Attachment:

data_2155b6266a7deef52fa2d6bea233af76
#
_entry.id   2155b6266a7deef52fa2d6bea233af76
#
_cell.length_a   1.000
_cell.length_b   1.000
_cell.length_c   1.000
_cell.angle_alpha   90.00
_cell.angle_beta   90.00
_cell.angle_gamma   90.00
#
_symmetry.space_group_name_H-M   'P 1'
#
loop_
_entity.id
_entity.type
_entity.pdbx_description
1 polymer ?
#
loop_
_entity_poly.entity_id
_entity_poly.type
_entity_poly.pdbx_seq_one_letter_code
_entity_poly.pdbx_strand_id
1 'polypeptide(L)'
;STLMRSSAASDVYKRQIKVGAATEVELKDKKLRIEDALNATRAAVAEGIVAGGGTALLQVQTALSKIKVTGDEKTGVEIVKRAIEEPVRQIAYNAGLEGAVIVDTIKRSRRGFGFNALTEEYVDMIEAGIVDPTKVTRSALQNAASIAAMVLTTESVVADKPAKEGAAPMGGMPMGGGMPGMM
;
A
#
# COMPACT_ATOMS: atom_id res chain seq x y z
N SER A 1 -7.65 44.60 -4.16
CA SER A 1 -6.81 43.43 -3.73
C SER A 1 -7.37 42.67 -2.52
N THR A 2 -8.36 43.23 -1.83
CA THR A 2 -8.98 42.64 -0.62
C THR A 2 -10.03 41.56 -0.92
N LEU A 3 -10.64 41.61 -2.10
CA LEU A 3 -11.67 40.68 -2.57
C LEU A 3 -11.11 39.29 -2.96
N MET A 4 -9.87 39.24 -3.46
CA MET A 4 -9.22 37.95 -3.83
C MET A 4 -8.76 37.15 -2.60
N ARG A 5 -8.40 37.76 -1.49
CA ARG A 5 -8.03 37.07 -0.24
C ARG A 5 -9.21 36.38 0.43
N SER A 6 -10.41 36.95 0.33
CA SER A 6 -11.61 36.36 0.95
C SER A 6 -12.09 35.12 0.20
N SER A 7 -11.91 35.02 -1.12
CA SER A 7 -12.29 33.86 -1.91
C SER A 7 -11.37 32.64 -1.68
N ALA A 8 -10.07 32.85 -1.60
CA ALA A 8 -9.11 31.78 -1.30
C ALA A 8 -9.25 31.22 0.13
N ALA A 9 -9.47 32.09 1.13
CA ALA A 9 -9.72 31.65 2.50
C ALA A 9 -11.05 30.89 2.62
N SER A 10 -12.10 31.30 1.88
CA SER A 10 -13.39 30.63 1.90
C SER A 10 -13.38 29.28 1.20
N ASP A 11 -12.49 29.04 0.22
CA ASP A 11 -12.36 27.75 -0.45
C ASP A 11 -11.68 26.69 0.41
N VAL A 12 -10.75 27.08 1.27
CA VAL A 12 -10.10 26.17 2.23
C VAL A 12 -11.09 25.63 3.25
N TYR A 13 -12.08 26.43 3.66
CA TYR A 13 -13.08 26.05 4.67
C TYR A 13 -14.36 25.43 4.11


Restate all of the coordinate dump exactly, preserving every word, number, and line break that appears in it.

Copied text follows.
data_2155b6266a7deef52fa2d6bea233af76
#
_entry.id   2155b6266a7deef52fa2d6bea233af76
#
_cell.length_a   1.000
_cell.length_b   1.000
_cell.length_c   1.000
_cell.angle_alpha   90.00
_cell.angle_beta   90.00
_cell.angle_gamma   90.00
#
_symmetry.space_group_name_H-M   'P 1'
#
loop_
_entity.id
_entity.type
_entity.pdbx_description
1 polymer ?
#
loop_
_entity_poly.entity_id
_entity_poly.type
_entity_poly.pdbx_seq_one_letter_code
_entity_poly.pdbx_strand_id
1 'polypeptide(L)'
;STLMRSSAASDVYKRQIKVGAATEVELKDKKLRIEDALNATRAAVAEGIVAGGGTALLQVQTALSKIKVTGDEKTGVEIVKRAIEEPVRQIAYNAGLEGAVIVDTIKRSRRGFGFNALTEEYVDMIEAGIVDPTKVTRSALQNAASIAAMVLTTESVVADKPAKEGAAPMGGMPMGGGMPGMM
;
A
#
# COMPACT_ATOMS: atom_id res chain seq x y z
N SER A 1 -7.65 44.60 -4.16
CA SER A 1 -6.81 43.43 -3.73
C SER A 1 -7.37 42.67 -2.52
N THR A 2 -8.36 43.23 -1.83
CA THR A 2 -8.98 42.64 -0.62
C THR A 2 -10.03 41.56 -0.92
N LEU A 3 -10.64 41.61 -2.10
CA LEU A 3 -11.67 40.68 -2.57
C LEU A 3 -11.11 39.29 -2.96
N MET A 4 -9.87 39.24 -3.46
CA MET A 4 -9.22 37.95 -3.83
C MET A 4 -8.76 37.15 -2.60
N ARG A 5 -8.40 37.76 -1.49
CA ARG A 5 -8.03 37.07 -0.24
C ARG A 5 -9.21 36.38 0.43
N SER A 6 -10.41 36.95 0.33
CA SER A 6 -11.61 36.36 0.95
C SER A 6 -12.09 35.12 0.20
N SER A 7 -11.91 35.02 -1.12
CA SER A 7 -12.29 33.86 -1.91
C SER A 7 -11.37 32.64 -1.68
N ALA A 8 -10.07 32.85 -1.60
CA ALA A 8 -9.11 31.78 -1.30
C ALA A 8 -9.25 31.22 0.13
N ALA A 9 -9.47 32.09 1.13
CA ALA A 9 -9.72 31.65 2.50
C ALA A 9 -11.05 30.89 2.62
N SER A 10 -12.10 31.30 1.88
CA SER A 10 -13.39 30.63 1.90
C SER A 10 -13.38 29.28 1.20
N ASP A 11 -12.49 29.04 0.22
CA ASP A 11 -12.36 27.75 -0.45
C ASP A 11 -11.68 26.69 0.41
N VAL A 12 -10.75 27.08 1.27
CA VAL A 12 -10.10 26.17 2.23
C VAL A 12 -11.09 25.63 3.25
N TYR A 13 -12.08 26.43 3.66
CA TYR A 13 -13.08 26.05 4.67
C TYR A 13 -14.36 25.43 4.11